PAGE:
<Powder Coating>

<Preparation of Powder Paint>

A powder paint (a metallic powder paint) was prepared by blending each flake pigment obtained as above with polyester-based thermosetting resin powders (trade name “Teodur PE 785-900” manufactured by Kuboko Paint Co., Ltd.; an average particle size of 34 μm) that are thermosetting resin powders. A blending ratio is desirably set to a value satisfying such a condition that a plate to be painted is completely covered with flake pigments and its surface is smooth. When such a blending ratio as 15 g or more flake pigments with respect to 100 g thermosetting resin powders is required, coating is experimentally possible but it is not realistic in actual industrial production, and determination that coating is impossible will be made.

Since the thermosetting resin powders above have insufficient triboelectrification characteristics, in use, 0.2 g alumina aerogel had to be added to 100 g thermosetting resin powders. In doing so, a prescribed amount of alumina aerogel, from which an aggregated substance had been removed in advance through a 100 μm-mesh screen, was added to the thermosetting resin powders, followed by dry-blending. Then, the blended powders were again passed through the screen, to thereby obtain alumina-aerogel-containing thermosetting resin powders. In dry-blending, the alumina-aerogel-containing thermosetting resin powders were used for dry-blending.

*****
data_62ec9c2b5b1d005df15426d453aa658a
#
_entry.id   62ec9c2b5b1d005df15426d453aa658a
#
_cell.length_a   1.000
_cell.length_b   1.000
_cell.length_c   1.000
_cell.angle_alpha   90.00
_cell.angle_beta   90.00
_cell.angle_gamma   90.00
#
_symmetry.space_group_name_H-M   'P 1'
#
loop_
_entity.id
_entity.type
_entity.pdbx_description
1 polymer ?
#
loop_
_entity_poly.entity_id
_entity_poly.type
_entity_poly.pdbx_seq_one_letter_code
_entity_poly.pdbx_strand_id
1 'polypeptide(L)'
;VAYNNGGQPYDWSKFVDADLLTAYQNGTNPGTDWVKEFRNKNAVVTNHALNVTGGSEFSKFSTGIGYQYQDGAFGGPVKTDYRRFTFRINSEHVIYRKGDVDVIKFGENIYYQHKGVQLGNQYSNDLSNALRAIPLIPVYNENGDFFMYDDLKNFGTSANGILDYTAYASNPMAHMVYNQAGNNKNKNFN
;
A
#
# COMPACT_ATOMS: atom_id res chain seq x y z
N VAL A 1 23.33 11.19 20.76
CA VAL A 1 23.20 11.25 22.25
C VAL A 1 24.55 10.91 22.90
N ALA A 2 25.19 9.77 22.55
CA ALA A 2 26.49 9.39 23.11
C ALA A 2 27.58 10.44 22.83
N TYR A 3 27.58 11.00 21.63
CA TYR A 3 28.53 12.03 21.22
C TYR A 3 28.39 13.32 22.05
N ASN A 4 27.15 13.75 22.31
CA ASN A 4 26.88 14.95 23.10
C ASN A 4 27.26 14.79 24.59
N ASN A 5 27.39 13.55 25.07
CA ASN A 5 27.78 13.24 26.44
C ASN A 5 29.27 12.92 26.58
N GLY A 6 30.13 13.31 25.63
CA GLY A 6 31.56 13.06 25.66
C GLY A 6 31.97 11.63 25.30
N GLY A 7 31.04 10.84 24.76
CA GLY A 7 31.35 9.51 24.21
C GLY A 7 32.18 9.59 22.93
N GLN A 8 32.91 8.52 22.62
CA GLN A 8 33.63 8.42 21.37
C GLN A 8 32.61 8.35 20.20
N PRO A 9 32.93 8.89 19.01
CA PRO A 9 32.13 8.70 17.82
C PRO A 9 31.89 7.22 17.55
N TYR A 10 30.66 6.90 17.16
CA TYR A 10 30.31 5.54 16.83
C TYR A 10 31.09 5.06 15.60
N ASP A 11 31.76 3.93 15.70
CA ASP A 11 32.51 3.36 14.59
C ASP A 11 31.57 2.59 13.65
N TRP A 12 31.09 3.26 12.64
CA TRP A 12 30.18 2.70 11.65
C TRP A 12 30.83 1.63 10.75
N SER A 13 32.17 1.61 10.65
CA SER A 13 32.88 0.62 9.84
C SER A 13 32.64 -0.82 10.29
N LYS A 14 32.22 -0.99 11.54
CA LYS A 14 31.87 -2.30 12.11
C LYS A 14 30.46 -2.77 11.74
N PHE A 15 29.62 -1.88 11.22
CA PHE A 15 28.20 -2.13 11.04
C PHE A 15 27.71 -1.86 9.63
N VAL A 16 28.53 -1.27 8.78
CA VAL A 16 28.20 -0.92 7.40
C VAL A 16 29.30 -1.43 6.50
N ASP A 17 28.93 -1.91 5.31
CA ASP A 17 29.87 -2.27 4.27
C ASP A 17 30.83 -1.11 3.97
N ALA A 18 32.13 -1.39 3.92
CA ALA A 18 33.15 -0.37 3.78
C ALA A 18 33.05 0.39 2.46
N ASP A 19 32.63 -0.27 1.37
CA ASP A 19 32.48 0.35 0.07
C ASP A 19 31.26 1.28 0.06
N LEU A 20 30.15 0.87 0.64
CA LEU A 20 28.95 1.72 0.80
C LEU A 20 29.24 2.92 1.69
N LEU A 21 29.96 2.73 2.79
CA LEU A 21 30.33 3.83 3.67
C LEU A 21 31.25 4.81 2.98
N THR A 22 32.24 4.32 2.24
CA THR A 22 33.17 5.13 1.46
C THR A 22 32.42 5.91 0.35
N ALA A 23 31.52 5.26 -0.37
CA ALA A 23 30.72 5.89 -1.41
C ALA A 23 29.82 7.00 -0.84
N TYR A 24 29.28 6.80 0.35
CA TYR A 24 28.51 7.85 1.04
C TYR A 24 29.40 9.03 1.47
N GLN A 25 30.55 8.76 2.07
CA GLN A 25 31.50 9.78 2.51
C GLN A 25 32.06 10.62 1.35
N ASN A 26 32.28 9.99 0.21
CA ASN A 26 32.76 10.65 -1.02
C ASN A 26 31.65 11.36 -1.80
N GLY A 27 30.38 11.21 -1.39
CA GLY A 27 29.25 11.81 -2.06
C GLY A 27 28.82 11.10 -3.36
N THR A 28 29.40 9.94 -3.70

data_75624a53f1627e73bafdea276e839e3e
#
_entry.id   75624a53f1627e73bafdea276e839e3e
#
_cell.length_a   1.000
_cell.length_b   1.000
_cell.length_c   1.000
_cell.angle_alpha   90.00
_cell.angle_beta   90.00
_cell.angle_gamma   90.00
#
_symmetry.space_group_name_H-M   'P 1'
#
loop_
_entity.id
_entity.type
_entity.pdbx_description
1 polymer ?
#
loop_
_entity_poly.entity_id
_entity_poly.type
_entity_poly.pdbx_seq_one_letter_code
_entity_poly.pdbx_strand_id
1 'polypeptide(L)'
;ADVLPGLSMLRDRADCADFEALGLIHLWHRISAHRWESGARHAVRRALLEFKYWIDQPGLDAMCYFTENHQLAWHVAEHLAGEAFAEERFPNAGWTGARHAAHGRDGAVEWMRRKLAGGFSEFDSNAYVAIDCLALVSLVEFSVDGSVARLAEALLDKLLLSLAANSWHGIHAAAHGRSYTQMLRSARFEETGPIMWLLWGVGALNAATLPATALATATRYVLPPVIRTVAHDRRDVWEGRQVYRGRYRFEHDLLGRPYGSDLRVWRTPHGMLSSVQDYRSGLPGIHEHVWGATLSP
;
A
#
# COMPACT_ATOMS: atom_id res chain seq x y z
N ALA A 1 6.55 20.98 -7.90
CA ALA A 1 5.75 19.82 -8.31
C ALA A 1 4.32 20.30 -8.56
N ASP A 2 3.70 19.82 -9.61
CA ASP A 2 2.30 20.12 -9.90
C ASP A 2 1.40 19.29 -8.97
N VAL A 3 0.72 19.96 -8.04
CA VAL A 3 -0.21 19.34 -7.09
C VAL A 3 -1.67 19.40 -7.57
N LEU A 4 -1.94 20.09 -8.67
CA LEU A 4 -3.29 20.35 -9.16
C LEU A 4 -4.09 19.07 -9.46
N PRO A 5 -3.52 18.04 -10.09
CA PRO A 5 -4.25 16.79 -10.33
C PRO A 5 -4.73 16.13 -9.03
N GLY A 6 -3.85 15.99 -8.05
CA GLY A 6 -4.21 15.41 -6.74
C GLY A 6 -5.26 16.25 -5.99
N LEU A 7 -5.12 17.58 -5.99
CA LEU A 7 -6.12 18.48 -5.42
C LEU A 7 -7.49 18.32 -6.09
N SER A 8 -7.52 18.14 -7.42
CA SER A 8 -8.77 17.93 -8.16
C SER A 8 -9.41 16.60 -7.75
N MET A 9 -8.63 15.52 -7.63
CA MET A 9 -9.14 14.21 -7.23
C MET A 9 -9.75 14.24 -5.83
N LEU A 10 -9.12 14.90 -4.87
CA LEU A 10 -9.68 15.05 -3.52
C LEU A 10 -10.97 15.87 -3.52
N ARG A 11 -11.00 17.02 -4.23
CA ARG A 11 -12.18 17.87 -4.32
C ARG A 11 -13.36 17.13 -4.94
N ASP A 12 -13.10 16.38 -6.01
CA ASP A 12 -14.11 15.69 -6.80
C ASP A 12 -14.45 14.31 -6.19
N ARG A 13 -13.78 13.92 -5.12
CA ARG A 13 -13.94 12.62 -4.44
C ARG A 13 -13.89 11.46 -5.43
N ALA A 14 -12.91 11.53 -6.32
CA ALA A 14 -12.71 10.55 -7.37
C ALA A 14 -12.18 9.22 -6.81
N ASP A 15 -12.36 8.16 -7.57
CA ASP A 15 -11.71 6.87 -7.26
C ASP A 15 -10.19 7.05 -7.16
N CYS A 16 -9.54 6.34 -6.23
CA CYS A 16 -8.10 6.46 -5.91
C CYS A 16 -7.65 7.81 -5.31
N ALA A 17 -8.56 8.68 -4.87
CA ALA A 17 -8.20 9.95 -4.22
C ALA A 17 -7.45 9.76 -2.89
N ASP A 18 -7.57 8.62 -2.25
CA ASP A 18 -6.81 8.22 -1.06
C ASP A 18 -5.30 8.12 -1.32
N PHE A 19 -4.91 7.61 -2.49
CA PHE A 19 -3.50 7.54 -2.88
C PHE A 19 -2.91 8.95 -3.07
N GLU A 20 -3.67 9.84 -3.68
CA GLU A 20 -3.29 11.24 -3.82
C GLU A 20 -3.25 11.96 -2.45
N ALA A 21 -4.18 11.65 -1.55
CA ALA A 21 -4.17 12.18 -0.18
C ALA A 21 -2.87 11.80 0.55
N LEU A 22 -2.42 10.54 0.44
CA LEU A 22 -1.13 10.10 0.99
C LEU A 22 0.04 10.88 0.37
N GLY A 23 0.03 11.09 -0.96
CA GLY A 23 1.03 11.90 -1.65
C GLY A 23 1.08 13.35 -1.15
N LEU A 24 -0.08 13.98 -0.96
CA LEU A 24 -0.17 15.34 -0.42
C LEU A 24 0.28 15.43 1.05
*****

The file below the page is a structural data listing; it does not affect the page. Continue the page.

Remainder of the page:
<Coating and Baking>

Powder coating was performed in a triboelectrical manner. Triboelectrification-type coating was performed by hand-blowing using a hand-gun-type tribo gun (trade name “T-2m” manufactured by Asahi Sunac Corporation; nozzle: shower) at a paint feed speed of 47 g/min, at carried air flow rate of 70 L/min, and at an accelerated air pressure of 0.3 MPa, in a triboelectrification electrostatic coating apparatus (trade name “MTR-100” manufactured by Asahi Sunac Corporation). It is noted that a test piece had a size of 300 mm length×210 mm width. Baking was performed at 190° C. for 20 minutes in each case, to thereby fabricate a painted plate.

The results are summarized in Table 1 below (Experiments No. 1 to No. 5). In Table 1, the type of the flake pigment used for each Experiment No. was shown in the field of “Flake Pigment Used” with an Example No. or Comparative Example No. In addition, in the field of “Composition of Powder Paint” in Table 1, a ratio of each of the flake pigment and the alumina aerogel (fine particles contained in thermosetting resin powders, not fine particles securely adhered to the surface of the flake pigment with the outermost layer being interposed) occupied in the powder paint is shown in parts by mass with respect to 100 parts by mass thermosetting resin powders (in the field of “Alumina”, parts by mass of the alumina aerogel are shown).